Re: Practical use of a tesla coil - lamp (fwd)

---------- Forwarded message ----------
Date: Fri, 19 Dec 1997 08:56:55 -0800
From: Jim Lux <jimlux-at-earthlink-dot-net>
To: Tesla List <tesla-at-pupman-dot-com>
Subject: Re: Practical use of a tesla coil - lamp (fwd)

> Date: Wednesday, December 17, 1997 1:35 PM
> From: Julian Green <julian-at-kbss.bt.co.uk>
> Subject: Re: Practical use of a tesla coil - lamp (fwd)
> More info on the tesla coil lamp ignighter.
> Ive traced out the circuit and continuity tested the tesla transformer.
> Tesla coil makes ideal lamp ignighter as at RF resonant frequency very
> voltages can be presented to the lamp whilst keeping the DC resistance
> low for high current delivery once the lamp is alight.
> Julian Green

This looks much like the circuit used for so-called HF arc stabilization on
a TIG welder. It has spark gap excited LC circuit with the L in series with
the welding current. Since you can't arc across free space with only 50 or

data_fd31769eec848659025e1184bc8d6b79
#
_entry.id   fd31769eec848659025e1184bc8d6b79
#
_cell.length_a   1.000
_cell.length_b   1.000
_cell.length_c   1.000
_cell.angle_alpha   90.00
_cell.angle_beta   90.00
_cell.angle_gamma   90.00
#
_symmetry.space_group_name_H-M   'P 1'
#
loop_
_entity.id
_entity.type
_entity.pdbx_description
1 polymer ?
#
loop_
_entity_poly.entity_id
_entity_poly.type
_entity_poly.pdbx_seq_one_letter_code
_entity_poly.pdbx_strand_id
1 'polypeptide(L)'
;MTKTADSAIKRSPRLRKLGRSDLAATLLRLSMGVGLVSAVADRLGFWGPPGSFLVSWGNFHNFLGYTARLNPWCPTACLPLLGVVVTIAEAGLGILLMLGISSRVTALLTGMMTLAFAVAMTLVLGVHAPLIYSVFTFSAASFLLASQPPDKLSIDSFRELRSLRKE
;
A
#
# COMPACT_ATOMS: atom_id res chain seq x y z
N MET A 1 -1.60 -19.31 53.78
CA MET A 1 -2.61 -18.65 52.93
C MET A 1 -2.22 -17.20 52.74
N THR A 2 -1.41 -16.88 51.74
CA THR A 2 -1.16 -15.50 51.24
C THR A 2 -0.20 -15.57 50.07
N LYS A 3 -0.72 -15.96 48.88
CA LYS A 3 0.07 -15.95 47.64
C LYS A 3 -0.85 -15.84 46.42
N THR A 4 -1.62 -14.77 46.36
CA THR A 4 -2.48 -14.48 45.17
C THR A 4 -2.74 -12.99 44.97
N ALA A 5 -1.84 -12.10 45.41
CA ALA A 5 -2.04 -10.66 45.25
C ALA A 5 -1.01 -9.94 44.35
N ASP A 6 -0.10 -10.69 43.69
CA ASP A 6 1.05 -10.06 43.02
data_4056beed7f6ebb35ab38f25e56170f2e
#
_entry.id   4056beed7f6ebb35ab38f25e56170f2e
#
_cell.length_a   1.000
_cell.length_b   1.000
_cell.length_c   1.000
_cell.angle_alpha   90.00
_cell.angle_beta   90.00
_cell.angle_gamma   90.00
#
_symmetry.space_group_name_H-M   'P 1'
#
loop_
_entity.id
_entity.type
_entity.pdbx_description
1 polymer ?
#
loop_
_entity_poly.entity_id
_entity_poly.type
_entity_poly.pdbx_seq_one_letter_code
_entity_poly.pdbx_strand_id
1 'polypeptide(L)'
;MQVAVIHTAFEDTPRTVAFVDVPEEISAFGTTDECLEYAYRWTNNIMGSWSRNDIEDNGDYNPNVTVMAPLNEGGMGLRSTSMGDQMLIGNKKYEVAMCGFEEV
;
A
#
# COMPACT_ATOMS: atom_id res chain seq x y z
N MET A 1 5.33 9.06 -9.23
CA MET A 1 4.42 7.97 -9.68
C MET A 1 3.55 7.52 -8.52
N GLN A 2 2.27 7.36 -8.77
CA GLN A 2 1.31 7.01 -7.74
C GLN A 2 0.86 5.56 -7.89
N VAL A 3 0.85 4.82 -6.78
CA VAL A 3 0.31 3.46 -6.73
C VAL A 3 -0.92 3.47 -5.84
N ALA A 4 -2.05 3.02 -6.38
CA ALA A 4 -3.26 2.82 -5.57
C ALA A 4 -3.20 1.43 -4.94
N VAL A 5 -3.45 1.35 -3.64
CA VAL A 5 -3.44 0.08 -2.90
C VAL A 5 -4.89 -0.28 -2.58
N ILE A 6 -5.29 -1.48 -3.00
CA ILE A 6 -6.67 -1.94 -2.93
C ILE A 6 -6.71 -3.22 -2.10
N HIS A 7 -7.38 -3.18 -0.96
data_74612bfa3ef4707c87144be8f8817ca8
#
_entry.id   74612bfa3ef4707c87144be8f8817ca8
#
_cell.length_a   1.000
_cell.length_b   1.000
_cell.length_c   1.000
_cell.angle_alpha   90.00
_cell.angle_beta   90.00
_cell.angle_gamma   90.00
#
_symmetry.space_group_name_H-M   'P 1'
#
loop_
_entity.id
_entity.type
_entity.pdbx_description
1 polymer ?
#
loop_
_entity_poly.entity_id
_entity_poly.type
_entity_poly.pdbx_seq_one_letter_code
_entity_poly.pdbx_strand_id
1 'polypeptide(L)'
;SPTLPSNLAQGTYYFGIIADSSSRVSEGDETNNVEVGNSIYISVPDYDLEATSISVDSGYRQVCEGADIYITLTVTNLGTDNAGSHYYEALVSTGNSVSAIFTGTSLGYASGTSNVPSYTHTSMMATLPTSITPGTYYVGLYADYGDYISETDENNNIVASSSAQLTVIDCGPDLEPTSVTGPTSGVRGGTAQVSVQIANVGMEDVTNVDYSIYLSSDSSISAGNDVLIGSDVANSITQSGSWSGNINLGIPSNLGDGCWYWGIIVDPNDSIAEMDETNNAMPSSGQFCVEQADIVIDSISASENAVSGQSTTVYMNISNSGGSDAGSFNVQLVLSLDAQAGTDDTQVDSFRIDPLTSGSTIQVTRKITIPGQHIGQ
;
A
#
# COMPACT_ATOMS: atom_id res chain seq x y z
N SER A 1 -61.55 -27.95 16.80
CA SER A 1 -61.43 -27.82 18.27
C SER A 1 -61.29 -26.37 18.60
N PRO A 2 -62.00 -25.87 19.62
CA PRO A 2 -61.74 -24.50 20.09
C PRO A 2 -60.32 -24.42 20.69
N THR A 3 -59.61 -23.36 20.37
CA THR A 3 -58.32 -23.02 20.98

so volts (the welding voltage), you either have to strike the arc by
touching the electrode to the workpiece and drawing the arc (which requires
a bunch of practice to do well) or by putting a HV pulse across the gap
(which is what the HV/HF stabilizer does).

The plasma cutter we have does essentially the same thing, although it
works at 200 Volts or so across the gap. Same HV spark excited scheme.

In the case of the flash lamp, the scheme is called "series triggering" and
is used for large flash tubes. Small tubes are fired by putting a trigger
electrode on the outside of the tube (like in a camera strobe), but that
scheme has problems at very high flash powers, so they use series
triggering. Series triggering superimposes a hv pulse (40 kV) on the tube
voltage to break it down so that the discharge cap (charged to several kV)
can discharge.

The trick is that the trigger transformer secondary has to carry the full
load current, hundreds of amps in the welding/plasma cutting case, or
pulses of kiloAmps in the flash tube case. Some of these transformers use a
nifty trick of allowing the core to saturate when the discharge current
flows to reduce their inductance, making the flash shorter in duration.